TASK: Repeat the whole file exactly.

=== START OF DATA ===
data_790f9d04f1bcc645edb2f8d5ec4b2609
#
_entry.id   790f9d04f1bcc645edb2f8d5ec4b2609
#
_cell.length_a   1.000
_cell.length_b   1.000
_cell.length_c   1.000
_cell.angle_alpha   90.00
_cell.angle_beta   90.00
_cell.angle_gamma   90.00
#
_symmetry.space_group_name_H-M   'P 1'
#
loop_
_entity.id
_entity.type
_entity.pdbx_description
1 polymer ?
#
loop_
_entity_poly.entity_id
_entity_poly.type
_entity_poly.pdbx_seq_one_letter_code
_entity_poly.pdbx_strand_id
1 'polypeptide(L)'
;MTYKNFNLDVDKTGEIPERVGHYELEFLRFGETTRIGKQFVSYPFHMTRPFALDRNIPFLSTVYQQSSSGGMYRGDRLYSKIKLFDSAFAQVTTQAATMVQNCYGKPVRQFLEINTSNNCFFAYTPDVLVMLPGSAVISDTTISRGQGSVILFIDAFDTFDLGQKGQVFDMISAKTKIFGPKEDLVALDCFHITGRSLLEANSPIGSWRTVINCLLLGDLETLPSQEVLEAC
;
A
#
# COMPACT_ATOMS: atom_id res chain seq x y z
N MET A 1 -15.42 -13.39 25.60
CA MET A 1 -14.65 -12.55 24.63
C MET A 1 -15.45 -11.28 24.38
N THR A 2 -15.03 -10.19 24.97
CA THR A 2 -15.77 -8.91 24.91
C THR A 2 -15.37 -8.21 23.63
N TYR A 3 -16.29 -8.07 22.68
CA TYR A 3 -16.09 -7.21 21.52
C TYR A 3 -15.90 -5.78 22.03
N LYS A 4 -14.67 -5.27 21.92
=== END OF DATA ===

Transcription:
data_790f9d04f1bcc645edb2f8d5ec4b2609
#
_entry.id   790f9d04f1bcc645edb2f8d5ec4b2609
#
_cell.length_a   1.000
_cell.length_b   1.000
_cell.length_c   1.000
_cell.angle_alpha   90.00
_cell.angle_beta   90.00
_cell.angle_gamma   90.00
#
_symmetry.space_group_name_H-M   'P 1'
#
loop_
_entity.id
_entity.type
_entity.pdbx_description
1 polymer ?
#
loop_
_entity_poly.entity_id
_entity_poly.type
_entity_poly.pdbx_seq_one_letter_code
_entity_poly.pdbx_strand_id
1 'polypeptide(L)'
;MTYKNFNLDVDKTGEIPERVGHYELEFLRFGETTRIGKQFVSYPFHMTRPFALDRNIPFLSTVYQQSSSGGMYRGDRLYSKIKLFDSAFAQVTTQAATMVQNCYGKPVRQFLEINTSNNCFFAYTPDVLVMLPGSAVISDTTISRGQGSVILFIDAFDTFDLGQKGQVFDMISAKTKIFGPKEDLVALDCFHITGRSLLEANSPIGSWRTVINCLLLGDLETLPSQEVLEAC
;
A
#
# COMPACT_ATOMS: atom_id res chain seq x y z
N MET A 1 -15.42 -13.39 25.60
CA MET A 1 -14.65 -12.55 24.63
C MET A 1 -15.45 -11.28 24.38
N THR A 2 -15.03 -10.19 24.97
CA THR A 2 -15.77 -8.91 24.91
C THR A 2 -15.37 -8.21 23.63
N TYR A 3 -16.29 -8.07 22.68
CA TYR A 3 -16.09 -7.21 21.52
C TYR A 3 -15.90 -5.78 22.03
N LYS A 4 -14.67 -5.27 21.92